Anyways sorry for the rant, it's just disappointing to see when SLC gets discounted because of misleading statistics. It really is becoming quite a problem when trying to attract businesses, increasing tourism, overall economic growth, and for countless other facets.
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  #2559  
Old Posted Mar 2, 2018, 10:40 AM
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To go along with what Wasatch so elegantly said...

There's this article from 2015:
Utah tops nation for huddling into cities
Census study • Federal land, limited water resources force people into cities.
By Lee Davidson
The Salt Lake Tribune
March 5, 2015

"Utah has plenty of wide-open spaces across its deserts and mountains. But more than any other state, its residents huddle into cities.
A study released Wednesday by the U.S. Census Bureau says 88.4 percent of Utahns live in cities and towns, instead of unincorporated areas, the top in the nation.

Ranking behind it are Illinois, 86.9 percent; California, 83.1 percent; Kansas, 82.7; and Minnesota, 82.2. Vermont had the lowest rate at 24.6 percent."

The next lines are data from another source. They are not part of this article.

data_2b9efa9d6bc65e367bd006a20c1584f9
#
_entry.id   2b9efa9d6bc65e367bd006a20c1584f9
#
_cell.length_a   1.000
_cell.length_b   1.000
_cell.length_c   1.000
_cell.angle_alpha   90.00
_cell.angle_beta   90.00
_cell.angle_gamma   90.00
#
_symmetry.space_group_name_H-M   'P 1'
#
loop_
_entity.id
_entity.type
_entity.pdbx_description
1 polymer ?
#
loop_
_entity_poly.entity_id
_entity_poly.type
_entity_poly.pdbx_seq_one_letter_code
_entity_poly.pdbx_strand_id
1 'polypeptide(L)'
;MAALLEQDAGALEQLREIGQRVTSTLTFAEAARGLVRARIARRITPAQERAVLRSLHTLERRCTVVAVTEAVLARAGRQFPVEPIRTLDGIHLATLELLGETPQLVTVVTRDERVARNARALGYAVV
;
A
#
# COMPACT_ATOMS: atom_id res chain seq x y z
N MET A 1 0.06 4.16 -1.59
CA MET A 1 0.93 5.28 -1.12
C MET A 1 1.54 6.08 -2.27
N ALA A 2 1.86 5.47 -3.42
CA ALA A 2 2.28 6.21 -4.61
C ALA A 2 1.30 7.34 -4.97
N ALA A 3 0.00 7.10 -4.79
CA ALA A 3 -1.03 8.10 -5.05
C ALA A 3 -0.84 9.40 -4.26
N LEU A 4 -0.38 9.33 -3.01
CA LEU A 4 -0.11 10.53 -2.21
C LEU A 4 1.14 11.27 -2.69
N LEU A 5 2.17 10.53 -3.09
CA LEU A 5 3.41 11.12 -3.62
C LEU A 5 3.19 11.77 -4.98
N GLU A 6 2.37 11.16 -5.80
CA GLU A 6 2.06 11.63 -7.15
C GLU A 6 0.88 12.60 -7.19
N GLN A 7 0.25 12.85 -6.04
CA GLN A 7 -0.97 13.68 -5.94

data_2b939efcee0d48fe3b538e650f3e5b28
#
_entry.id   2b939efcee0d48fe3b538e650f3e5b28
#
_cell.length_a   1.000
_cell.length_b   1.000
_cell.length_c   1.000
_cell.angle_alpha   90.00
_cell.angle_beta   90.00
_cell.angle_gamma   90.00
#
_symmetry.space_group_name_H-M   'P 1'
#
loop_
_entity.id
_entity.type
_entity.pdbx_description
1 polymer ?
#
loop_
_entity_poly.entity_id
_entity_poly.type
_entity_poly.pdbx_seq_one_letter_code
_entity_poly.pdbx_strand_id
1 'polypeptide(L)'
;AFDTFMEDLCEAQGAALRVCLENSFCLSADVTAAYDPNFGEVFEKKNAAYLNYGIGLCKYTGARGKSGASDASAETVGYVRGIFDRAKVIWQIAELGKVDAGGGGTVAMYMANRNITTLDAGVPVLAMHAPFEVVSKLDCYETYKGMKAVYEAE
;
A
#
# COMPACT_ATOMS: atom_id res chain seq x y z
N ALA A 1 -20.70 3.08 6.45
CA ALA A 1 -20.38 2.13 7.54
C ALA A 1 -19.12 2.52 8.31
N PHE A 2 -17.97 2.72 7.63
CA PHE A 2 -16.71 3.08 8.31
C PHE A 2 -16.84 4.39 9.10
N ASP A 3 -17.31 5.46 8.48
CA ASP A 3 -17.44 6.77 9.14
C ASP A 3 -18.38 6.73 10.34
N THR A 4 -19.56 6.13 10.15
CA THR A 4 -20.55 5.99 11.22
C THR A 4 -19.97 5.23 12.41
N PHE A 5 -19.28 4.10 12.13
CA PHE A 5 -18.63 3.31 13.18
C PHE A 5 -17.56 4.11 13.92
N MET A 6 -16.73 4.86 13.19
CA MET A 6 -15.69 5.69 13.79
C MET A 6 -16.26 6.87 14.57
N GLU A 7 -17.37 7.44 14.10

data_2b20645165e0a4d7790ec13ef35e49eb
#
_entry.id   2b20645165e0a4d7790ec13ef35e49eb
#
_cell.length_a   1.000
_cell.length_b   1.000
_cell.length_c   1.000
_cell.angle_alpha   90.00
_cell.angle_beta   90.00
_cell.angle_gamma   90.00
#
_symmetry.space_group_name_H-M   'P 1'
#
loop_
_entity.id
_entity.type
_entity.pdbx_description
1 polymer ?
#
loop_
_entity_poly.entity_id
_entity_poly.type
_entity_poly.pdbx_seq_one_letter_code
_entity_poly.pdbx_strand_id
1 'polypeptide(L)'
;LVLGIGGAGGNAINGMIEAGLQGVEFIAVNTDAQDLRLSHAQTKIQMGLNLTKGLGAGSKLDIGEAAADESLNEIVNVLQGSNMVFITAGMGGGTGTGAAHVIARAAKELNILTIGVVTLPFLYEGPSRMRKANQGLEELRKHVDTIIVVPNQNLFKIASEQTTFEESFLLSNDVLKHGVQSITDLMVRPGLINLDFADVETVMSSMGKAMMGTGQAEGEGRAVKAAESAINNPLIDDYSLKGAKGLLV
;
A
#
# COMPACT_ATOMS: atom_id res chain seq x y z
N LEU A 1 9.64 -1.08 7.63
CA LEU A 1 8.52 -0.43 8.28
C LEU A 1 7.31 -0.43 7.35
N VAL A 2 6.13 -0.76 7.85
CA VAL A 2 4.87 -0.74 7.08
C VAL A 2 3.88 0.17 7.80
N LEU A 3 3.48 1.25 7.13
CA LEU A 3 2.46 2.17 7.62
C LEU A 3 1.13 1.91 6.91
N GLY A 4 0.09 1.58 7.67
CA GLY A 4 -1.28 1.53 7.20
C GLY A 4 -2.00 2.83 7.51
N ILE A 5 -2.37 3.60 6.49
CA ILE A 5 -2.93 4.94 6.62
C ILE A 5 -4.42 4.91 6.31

Source: http://archive.sltrib.com/article.ph...82&itype=CMSID

And this article from 2012:
Urbanites: Nine of 10 Utahns live on 1 percent of state's land
Census • Utah is among most urban states in nation.
The Salt Lake Tribune
March 27, 2012
Source: http://archive.sltrib.com/article.ph...85&itype=cmsid

Utah is more urban than Colorado:

Source: https://priceonomics.com/the-most-ur...es-in-america/
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  #2560  
Old Posted Mar 3, 2018, 12:33 AM
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This bill is being proposed by:

Representative Michael E. Noel


https://en.wikipedia.org/wiki/Michael_Noel
https://house.utah.gov/rep/NOELME

Here's the bill:
https://le.utah.gov/~2018/bills/static/HB0481.html